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ABD Warning: 14 Things You Need to Stop Doing | Issue 293

Summary: Discover 14 habits that get in your way—and how to get back on track.

Estimated read time: Five minutes that can remove serious obstacles to your degree and future success.


By Gayle Scroggs, PhD, PCC

"The definition of hell is: Your last day on Earth, the person you became meets the person you could have become." ~ Dan Sullivan

Who do you want to become?

Does that question motivate positive change?

Self-appointed gurus constantly tell you what more you need to do to become your Best Self with such headlines as "The 11 Things You Must Do Now," "The 9 Things Successful People Always Do," and the like.

What if we turn the question around: Who do you fear becoming?

As Atomic Habits author James Clear cautioned, "Every action you take is a vote for the person you will become." Sadly, we often get in our own way by passively allowing unexamined bad habits to shape our character.

In a viral and unsparing post, Zdravko Bato Cvijetic identified thirteen common behaviors that you need to stop doing if you want to succeed. With a nod to Cvijetic, we describe here what you must stop doing if you're serious about earning your doctoral degree.

How many of these fourteen undesirable habits of behavior and mind will keep you from finishing your dissertation?

1. Failing to honor your dissertation time by doing lower priority tasks.

2. Living on coffee and energy drinks instead of getting adequate sleep.

3. Whipping yourself mentally instead of offering yourself self-compassion.

4. Failing to ask for help when you need it because you feel too embarrassed to ask.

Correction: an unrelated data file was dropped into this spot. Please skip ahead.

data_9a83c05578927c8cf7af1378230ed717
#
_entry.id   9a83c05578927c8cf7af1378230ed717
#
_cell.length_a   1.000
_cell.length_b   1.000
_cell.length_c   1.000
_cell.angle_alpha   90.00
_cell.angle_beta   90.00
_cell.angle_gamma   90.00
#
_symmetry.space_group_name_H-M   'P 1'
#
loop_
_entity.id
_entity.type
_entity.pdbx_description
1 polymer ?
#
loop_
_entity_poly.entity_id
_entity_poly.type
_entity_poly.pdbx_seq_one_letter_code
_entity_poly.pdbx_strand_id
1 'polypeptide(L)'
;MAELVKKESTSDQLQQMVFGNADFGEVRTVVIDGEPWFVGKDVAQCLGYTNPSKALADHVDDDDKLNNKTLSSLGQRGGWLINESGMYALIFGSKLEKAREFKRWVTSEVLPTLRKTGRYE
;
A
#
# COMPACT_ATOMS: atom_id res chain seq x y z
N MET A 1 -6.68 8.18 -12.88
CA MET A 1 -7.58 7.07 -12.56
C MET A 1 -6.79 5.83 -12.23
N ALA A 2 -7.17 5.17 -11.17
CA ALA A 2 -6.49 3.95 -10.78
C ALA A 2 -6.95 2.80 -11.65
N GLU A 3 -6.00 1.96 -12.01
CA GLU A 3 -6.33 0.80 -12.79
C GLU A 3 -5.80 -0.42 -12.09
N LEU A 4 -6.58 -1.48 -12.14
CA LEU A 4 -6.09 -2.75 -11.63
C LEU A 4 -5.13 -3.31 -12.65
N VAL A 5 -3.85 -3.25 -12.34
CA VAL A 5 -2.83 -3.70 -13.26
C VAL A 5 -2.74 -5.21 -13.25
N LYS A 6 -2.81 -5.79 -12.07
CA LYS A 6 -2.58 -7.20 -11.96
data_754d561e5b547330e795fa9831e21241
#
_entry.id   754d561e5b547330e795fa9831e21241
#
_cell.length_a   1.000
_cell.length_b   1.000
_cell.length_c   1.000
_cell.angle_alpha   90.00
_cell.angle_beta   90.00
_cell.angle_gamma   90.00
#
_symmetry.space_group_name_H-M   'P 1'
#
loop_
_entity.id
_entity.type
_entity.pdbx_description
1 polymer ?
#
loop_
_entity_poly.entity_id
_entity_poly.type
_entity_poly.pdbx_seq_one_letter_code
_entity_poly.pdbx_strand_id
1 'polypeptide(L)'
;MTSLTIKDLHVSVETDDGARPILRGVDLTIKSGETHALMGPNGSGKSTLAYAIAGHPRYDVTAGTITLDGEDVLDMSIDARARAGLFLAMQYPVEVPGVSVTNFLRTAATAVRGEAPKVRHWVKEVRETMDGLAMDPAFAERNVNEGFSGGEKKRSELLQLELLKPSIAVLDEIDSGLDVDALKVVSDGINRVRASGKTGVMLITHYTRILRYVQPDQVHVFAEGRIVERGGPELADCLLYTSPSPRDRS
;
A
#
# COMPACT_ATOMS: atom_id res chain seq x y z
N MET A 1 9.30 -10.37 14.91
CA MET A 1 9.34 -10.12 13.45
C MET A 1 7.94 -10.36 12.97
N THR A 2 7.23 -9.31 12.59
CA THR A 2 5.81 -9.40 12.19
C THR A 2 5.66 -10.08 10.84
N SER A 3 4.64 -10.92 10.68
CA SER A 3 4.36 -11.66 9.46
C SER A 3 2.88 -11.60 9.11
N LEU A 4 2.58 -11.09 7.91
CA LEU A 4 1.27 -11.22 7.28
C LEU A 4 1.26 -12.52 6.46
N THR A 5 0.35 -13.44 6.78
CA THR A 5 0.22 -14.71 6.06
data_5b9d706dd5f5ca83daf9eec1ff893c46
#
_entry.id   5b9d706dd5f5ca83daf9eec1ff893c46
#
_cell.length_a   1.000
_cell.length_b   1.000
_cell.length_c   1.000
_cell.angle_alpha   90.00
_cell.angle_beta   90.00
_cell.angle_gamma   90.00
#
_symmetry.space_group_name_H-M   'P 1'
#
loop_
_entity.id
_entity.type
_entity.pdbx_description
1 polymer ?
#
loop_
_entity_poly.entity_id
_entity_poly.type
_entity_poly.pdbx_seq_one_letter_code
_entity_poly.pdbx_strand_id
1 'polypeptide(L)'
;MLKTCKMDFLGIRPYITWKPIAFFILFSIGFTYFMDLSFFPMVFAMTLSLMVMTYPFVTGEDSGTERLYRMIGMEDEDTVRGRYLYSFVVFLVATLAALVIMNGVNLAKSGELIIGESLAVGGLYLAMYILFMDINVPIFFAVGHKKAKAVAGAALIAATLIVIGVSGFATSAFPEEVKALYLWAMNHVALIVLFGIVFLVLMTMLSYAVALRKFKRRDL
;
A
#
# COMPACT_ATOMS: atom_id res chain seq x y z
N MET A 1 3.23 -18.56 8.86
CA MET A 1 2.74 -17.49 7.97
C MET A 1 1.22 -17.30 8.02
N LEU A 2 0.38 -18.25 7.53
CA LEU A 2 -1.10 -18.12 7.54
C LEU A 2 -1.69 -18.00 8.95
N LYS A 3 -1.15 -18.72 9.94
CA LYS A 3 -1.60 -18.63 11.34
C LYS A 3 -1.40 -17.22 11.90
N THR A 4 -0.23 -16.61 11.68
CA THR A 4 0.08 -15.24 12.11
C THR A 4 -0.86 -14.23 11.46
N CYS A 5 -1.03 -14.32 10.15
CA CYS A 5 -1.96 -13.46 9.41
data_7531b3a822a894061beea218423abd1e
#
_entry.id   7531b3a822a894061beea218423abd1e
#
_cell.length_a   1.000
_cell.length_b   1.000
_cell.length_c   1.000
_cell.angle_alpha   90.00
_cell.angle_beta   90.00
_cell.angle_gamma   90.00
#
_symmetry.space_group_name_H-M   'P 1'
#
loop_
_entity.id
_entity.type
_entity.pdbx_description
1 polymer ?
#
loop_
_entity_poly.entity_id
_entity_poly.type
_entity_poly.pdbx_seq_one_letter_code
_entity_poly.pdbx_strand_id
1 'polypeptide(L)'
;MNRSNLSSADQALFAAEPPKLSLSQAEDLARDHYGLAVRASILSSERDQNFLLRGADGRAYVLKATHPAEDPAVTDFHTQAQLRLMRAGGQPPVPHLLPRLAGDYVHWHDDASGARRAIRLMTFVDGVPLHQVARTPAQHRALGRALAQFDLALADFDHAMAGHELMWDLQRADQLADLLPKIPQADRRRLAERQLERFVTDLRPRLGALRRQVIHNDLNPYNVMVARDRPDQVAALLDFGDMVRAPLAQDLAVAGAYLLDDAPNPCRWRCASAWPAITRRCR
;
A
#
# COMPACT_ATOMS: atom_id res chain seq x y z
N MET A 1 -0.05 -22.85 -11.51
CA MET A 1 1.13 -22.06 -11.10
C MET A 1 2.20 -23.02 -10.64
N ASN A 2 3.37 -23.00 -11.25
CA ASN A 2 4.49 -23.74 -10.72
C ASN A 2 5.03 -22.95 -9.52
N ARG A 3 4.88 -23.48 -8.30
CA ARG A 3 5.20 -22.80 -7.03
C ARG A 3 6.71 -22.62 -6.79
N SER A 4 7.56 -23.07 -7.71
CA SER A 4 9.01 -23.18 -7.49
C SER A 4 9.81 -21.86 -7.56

5. Expecting a perfectly smooth road instead of anticipating setbacks.

6. Assuming everything should come easily to you instead of adopting a growth mindset.

7. Getting by on unhealthy food instead of nutritious meals and snacks.

8. Not taking time for sufficient exercise because you imagine you can't afford the time.

9. Mistaking your dissertation for your magnum opus instead of a step toward it.

10. Making excuses and playing the victim instead of taking action on your own behalf.

11. Constantly saying "yes" to others' agendas instead of your own.

12. Hoping your advisor will motivate you instead of taking responsibility yourself.

13. Avoiding tasks that provoke discomfort and uncertainty by escaping to social media.

14. Feeding worry and anxiety by ruminating instead of developing calming practices.


If habitual behaviors are dragging you down, resolve today to replace them with healthier alternatives. That's the most assured way to earn the coveted "Doctor" title while cultivating your Best Self for the rest of life's journey.



An accomplished coach, workshop leader, keynote speaker, and educator, Gayle earned her doctorate in social psychology from the University of New Hampshire. Her deep expertise in positive psychology allows her to help clients build their personal strengths, positive habits, and confidence to overcome procrastination, self-doubts and other blocks in order to reach vital academic and personal goals. In addition to editing the ABD Survival Guide, she contributed two chapters to the positive psychology anthology, Women's Paths to Happiness. Contact her at for coaching, presentations, and workshops on thriving in graduate school and beyond, and find free resources

BEN DEAN, Publisher, ABDSG
Ben holds a Ph.D. in psychology from the University of Texas at Austin. He began writing the ABDSG in 1997. Over the years, the ABDSG has published hundreds of articles and provided thousands of hours of pro bono coaching and teleworkshops to ABDs all over the world. Ben is also the founder of MentorCoach (, a virtual university focused on training accomplished professionals to become part-time or full-time coaches. You may wish to subscribe to the Coaching Toward Happiness eNewsletter! It's on applying the science of Positive Psychology to your work and life (131,000 readers). Ben lives in suburban Maryland with his wife, Janice, their two children, and Dusty, their Norwegian dwarf bunny.



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